BCGEU opposes plans to remove Forensic Psychiatric Hospital from the public service

"The ink is barely dry on the new Master Agreement, and just this past week the government tables legislation that, buried amongst some assorted housekeeping amendments, gives them the ability to remove FPH from direct government," Darryl Walker,BCGEU President.

Vancouver (1 Mar. 2013) — The B.C. Government and Service Employees' Union (BCGEU/NUPGE) reacted angrily to a sudden move by the B.C. Liberal government to remove the Forensic Psychiatric Hospital (FPH) from the public service, calling it ill-conceived and short-sighted.

"We spent nearly a year at the bargaining table and not once did the government mention a word about transferring FPH out of the public service," said Darryl Walker, BCGEU President.

"The ink is barely dry on the new Master Agreement, and just this past week the government tables legislation that, buried amongst some assorted housekeeping amendments, gives them the ability to remove FPH from direct government," Walker said.

"We've been blindsided yet again. There was no prior warning. No consultation. No regard whatsoever for the women and men who work day in and day out at great risk to themselves in order to ensure our families and communities are safe from the likes of Allan Schoenborn, Clifford Olson and other criminally insane individuals who have been incarcerated at FPH."

Last week, the Liberals tabled Bill 8, the Miscellaneous Statutes Amendment Act. Part 6 amends the Forensic Psychiatry Act to effectively remove FPH from coverage under the Public Service Act and hand it over to a health authority covered by the Health Act.

Simply passing Part 6 of Bill 8 is only the first step. The legislation would still need an order-in-council to come into effect. In addition, the employer is required to provide the union with 60 days notice, during which time the union would negotiate terms of employment to ensure the best interests of our members.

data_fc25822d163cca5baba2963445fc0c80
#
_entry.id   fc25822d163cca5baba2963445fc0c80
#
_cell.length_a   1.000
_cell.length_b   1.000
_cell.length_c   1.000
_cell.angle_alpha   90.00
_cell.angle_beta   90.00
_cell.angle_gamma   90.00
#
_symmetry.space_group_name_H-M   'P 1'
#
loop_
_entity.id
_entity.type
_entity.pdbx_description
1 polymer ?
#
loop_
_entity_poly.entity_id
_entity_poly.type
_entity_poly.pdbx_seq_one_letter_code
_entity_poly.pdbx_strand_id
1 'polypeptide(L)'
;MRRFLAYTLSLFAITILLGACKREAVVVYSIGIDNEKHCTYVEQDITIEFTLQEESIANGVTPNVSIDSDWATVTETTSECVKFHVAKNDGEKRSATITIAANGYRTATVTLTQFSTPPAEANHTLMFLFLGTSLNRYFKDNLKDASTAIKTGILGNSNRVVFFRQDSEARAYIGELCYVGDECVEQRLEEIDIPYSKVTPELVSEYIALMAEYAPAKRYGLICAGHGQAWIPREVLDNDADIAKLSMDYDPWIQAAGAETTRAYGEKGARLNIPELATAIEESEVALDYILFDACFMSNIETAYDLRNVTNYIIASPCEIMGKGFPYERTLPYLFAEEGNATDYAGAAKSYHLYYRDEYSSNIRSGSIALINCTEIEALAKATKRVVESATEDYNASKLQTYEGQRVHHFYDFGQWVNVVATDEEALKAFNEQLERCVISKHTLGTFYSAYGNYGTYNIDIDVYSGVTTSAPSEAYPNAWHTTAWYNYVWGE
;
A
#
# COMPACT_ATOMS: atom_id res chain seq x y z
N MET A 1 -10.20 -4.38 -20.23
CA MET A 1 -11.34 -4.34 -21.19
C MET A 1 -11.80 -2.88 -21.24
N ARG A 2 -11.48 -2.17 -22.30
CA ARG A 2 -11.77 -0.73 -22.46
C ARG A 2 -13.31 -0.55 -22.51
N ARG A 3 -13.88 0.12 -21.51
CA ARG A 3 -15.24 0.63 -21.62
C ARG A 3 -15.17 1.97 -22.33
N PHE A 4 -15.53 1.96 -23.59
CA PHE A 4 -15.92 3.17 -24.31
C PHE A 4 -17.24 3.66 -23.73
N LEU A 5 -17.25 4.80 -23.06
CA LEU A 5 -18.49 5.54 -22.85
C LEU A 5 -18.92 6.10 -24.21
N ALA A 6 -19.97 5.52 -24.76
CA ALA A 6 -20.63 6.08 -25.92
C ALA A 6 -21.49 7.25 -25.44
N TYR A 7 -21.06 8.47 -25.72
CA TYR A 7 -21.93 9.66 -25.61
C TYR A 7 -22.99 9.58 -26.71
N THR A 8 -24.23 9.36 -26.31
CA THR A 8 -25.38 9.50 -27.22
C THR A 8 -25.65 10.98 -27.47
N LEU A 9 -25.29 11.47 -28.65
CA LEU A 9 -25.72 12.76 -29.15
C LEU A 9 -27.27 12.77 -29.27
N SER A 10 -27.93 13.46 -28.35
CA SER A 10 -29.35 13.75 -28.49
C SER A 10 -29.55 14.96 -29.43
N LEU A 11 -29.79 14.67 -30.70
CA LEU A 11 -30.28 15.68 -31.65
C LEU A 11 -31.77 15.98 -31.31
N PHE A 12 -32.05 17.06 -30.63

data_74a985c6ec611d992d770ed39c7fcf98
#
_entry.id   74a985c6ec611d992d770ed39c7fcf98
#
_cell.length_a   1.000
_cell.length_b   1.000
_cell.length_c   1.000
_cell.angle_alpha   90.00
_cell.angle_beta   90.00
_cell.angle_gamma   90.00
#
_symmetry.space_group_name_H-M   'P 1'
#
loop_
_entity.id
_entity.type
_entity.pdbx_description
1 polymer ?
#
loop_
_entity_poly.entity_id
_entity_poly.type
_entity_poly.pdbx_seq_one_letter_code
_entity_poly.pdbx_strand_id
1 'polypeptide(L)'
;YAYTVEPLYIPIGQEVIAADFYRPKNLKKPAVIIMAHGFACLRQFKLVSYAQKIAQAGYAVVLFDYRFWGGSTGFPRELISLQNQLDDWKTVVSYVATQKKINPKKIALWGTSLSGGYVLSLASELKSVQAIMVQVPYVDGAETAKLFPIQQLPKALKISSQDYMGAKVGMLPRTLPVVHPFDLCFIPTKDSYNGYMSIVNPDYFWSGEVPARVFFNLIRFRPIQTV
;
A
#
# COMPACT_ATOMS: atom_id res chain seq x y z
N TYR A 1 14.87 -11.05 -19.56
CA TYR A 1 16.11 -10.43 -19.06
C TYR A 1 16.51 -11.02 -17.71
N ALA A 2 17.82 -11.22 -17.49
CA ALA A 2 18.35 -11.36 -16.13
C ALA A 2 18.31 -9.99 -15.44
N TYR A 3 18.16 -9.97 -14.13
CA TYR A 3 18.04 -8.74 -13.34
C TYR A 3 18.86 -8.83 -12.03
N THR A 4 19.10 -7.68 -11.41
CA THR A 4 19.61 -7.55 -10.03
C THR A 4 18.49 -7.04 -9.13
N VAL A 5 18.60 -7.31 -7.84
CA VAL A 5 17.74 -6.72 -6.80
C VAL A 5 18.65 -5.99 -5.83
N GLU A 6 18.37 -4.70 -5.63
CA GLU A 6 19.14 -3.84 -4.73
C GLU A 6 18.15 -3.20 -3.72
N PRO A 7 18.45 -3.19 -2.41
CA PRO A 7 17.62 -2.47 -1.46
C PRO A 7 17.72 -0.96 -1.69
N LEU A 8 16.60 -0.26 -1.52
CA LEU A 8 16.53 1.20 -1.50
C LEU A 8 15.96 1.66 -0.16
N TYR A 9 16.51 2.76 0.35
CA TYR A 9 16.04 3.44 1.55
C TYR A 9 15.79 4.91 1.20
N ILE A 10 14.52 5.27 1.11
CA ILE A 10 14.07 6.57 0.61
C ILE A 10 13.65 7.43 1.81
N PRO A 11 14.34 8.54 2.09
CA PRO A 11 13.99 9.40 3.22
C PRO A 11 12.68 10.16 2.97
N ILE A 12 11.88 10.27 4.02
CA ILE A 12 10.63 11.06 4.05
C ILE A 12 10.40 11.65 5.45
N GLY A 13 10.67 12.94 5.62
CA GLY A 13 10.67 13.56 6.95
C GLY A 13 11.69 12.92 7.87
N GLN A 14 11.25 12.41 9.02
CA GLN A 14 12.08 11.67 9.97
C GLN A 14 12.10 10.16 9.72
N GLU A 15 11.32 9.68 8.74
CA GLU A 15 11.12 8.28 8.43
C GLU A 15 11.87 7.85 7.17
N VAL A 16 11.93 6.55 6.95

The Master Bargaining Committee held an emergency conference call this week to determine its response and course of action. The BCGEU has since written letters to Premier Christy Clark and Health Minister Margaret MacDiarmid, demanding Part 6 of Bill 8 be withdrawn, and intends to raise the issue at an upcoming meeting of the bargaining principals. The union has also briefed the Official Opposition, and urged them to oppose Part 6 of Bill 8 in the legislature.

FPH is a secure facility for the criminally insane, not a hospital, and assigning it to a health authority runs the risk of diminishing its important role in the province's justice system. Health authorities are focused on providing health care to British Columbians, and must deal with acute care shortages, surgical waiting lists, health care bottlenecks, budget shortfalls and an ageing population. They have neither the resources nor the capacity to take on the additional demands, security levels and risk that come with housing our society's most dangerous and violent offenders.

It is unclear whether Part 6 of Bill 8 will get passed. With the May 14 provincial election looming, speculation is the current legislative session will be short. The union will continue to provide updates as information becomes available.

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The National Union of Public and General Employees (NUPGE) is one of Canada's largest labour organizations with over 340,000 members. Our mission is to improve the lives of working families and to build a stronger Canada by ensuring our common wealth is used for the common good. NUPGE

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